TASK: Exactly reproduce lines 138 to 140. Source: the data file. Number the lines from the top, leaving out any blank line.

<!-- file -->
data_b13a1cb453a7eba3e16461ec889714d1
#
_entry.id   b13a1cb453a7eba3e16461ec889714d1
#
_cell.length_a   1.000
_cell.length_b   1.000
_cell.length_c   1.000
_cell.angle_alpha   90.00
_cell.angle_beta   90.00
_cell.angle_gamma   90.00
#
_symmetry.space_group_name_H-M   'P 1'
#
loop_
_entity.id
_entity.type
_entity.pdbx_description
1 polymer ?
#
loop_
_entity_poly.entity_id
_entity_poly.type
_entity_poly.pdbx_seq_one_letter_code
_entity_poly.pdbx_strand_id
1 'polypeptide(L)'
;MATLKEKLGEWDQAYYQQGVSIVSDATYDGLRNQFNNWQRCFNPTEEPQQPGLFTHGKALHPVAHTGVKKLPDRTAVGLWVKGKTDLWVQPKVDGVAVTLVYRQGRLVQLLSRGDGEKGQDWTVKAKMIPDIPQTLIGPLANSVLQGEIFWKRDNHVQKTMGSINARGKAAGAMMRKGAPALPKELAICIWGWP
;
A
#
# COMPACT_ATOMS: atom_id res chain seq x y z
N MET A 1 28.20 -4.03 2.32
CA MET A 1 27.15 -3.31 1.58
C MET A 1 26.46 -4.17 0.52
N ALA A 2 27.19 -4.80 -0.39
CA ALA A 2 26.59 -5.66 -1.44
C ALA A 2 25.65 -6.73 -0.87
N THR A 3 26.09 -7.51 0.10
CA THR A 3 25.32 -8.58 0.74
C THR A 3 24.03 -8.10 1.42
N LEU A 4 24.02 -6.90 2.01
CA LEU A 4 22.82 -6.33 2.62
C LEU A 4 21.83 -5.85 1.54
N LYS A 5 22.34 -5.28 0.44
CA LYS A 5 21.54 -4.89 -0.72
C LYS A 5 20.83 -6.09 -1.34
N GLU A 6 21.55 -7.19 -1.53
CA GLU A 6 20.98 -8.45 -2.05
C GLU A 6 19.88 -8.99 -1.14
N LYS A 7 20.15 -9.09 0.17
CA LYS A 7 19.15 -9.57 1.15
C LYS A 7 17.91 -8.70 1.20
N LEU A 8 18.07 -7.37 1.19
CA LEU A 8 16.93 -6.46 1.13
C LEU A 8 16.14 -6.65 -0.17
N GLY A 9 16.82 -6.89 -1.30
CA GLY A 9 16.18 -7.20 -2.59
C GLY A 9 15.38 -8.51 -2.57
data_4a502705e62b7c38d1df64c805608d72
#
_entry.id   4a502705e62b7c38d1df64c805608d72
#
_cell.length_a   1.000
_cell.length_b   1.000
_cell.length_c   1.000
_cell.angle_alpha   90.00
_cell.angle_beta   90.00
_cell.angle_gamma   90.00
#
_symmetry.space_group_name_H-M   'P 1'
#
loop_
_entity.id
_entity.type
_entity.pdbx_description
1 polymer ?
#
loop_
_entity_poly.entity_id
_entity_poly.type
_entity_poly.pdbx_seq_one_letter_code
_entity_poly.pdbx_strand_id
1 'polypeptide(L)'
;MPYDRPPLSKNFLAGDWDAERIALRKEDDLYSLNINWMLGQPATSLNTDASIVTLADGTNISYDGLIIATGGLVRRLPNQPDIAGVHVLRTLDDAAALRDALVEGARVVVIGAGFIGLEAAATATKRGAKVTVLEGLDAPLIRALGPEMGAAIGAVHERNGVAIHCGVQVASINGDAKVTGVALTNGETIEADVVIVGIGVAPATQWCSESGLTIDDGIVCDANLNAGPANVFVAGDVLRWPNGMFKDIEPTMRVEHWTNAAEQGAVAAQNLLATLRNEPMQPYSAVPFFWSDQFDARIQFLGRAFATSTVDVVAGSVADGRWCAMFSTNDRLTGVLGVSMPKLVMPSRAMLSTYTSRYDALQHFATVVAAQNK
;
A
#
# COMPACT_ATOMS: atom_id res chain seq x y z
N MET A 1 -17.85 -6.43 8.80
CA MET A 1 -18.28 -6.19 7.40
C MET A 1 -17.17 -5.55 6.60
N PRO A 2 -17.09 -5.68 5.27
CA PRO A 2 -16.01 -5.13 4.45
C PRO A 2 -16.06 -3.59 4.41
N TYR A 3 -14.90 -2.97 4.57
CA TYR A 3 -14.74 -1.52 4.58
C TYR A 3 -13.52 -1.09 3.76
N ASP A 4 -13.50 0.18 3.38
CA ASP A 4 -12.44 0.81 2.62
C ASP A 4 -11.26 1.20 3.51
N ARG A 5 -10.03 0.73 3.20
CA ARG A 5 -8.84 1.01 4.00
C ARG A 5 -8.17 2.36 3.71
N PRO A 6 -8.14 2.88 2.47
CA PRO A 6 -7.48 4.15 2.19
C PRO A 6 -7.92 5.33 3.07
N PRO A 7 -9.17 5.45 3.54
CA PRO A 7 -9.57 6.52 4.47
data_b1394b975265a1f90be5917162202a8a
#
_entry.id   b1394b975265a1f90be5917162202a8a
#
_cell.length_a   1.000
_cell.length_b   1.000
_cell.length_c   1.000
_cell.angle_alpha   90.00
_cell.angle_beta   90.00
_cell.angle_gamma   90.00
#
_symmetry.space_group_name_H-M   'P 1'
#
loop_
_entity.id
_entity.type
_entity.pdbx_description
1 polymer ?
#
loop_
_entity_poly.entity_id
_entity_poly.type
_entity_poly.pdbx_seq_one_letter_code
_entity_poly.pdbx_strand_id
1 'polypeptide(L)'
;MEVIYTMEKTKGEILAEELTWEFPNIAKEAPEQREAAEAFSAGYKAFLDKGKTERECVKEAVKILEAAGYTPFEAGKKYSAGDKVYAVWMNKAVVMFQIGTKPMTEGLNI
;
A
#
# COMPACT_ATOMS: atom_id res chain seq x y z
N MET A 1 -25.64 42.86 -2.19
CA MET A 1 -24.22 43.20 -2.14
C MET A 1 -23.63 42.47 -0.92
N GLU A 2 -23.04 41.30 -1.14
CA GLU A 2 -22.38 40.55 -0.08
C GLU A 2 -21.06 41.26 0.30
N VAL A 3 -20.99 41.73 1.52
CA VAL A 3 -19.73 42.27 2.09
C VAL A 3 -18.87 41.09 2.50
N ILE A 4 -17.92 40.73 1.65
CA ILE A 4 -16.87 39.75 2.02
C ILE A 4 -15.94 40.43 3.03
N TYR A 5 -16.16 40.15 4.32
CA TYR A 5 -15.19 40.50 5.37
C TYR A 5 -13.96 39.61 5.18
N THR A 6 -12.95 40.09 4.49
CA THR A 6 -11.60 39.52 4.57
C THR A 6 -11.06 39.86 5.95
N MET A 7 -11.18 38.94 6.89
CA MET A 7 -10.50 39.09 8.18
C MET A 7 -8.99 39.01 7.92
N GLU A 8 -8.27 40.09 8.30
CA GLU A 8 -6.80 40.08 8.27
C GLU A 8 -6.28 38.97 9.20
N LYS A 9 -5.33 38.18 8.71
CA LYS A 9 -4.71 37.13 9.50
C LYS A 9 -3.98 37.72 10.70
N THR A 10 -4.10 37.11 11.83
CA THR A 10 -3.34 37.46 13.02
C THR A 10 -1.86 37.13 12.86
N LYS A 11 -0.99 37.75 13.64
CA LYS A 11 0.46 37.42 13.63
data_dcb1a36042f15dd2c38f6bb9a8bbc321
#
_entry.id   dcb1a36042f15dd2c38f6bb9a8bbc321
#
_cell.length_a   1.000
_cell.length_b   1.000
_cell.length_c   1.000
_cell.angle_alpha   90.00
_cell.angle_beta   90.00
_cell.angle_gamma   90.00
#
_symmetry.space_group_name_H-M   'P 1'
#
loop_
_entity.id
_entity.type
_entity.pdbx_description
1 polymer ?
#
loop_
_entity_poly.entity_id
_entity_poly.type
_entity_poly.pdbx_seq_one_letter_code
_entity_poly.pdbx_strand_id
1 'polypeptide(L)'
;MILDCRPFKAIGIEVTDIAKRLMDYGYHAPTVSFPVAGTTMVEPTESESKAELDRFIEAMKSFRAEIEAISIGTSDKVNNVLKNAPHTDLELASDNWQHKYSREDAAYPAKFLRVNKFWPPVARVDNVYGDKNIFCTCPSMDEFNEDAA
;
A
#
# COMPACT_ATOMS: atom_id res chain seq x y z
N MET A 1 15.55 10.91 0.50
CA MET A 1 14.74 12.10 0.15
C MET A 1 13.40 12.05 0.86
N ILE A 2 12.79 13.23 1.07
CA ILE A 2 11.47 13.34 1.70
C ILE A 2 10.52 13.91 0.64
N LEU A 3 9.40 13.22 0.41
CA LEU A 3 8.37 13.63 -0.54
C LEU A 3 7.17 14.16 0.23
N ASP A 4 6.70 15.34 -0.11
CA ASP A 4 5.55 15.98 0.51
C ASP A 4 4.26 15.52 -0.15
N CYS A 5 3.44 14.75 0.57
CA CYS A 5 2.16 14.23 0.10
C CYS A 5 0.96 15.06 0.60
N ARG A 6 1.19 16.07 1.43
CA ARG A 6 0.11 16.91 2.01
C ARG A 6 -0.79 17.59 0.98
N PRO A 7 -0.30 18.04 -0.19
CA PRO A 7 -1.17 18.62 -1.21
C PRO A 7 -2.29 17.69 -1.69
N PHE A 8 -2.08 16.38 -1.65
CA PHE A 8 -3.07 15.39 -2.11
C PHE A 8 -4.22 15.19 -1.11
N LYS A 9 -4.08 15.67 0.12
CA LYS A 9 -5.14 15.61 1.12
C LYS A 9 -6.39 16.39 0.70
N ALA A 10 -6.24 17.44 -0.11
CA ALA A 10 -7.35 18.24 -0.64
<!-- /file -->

N MET A 1 -25.64 42.86 -2.19
CA MET A 1 -24.22 43.20 -2.14
C MET A 1 -23.63 42.47 -0.92